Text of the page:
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6 pro tips to make food look delicious on camera

First thing’s first, the position of the food matters a great deal—including how much of them appear in the shot. Sullivan tells us how he would approach photographing sushi differently than he would a sandwich: “If it’s two pieces of nigiri, I want to have some negative space,” he says. “I might have a little bit of the table and plate in there as reference, but the negative space to draw your attention to the nigiri is important.” Try adding more or less negative space as you shoot to find the right balance.

With something like a “sandwich, a steak, or even a donut,” he may take more of a lifestyle approach. “A drink, chips, some hands in the photograph might make sense. You can see the whole spread but your eye goes right to the sandwich.” Practice moving other objects around in the photos to figure out how they can support the main subject rather than distracting from it.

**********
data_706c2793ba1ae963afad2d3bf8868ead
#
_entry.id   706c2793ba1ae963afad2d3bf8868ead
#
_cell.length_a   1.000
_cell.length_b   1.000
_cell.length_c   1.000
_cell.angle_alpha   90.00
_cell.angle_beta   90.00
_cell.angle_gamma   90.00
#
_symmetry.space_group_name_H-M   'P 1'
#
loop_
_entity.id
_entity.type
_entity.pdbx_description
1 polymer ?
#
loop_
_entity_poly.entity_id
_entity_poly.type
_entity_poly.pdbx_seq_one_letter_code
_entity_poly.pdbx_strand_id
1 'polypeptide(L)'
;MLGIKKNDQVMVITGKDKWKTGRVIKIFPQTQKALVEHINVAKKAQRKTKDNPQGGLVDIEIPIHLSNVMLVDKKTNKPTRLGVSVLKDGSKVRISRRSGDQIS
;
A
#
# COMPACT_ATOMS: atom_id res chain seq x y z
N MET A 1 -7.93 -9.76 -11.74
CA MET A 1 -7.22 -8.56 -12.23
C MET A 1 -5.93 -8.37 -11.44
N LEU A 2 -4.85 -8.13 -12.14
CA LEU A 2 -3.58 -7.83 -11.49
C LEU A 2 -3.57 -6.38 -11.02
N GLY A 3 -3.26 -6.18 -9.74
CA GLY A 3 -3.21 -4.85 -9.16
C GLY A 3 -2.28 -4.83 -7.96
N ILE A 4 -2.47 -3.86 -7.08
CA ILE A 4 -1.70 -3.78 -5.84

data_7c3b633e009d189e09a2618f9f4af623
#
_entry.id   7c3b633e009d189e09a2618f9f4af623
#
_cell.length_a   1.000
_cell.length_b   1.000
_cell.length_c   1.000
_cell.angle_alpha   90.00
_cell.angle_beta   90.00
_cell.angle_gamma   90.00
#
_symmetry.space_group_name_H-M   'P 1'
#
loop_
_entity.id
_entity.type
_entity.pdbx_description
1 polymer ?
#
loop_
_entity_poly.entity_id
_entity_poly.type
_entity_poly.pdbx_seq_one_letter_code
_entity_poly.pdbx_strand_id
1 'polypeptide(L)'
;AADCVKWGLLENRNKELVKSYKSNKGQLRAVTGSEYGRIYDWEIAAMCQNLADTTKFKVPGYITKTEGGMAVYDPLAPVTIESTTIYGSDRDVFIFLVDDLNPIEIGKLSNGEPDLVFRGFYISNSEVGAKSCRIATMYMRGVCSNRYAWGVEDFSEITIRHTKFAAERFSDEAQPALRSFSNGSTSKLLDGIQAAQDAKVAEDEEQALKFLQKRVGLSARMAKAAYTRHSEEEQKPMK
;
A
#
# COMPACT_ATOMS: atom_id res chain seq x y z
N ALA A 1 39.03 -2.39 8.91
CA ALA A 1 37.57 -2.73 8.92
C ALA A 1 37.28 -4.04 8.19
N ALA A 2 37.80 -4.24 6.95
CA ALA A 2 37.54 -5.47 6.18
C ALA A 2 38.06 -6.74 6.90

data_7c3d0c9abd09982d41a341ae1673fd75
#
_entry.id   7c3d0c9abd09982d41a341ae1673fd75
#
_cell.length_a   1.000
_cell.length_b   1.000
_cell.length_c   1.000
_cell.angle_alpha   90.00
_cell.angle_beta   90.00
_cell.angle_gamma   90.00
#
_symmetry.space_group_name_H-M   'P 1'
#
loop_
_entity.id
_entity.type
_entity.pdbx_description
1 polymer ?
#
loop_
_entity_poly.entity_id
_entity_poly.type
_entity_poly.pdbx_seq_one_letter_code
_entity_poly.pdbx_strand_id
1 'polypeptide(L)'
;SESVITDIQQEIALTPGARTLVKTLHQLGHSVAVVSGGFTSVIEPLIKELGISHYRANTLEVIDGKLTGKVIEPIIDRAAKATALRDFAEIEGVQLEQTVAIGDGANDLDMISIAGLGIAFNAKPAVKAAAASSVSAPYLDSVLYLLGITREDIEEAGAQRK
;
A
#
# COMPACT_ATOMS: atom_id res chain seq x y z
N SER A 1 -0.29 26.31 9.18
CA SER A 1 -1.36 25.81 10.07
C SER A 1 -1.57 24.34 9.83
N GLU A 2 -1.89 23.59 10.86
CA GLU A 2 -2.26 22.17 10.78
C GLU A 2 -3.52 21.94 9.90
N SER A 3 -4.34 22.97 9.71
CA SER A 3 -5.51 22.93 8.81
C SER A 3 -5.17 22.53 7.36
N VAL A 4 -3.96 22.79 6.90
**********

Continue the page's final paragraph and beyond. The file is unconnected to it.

Variables like texture, height, and color demand consideration. The height of a sandwich might be better served by a lower angle to make it look towering. In the case of sushi, he advises to “meter for the fish, but you want to make sure you capture the texture of the rice.” Getting in close or adding some directional light from the side can help pull out those small details.

Techniques from other disciplines can help with food. “I approach food just like portraiture. In portraits, you want to focus on and flatter the eyes and pay attention to how shadows fall across someone’s face,” Sullivan says. Including the edge of a plate in front of the food can add depth, while the shadows created by the food provide texture. 

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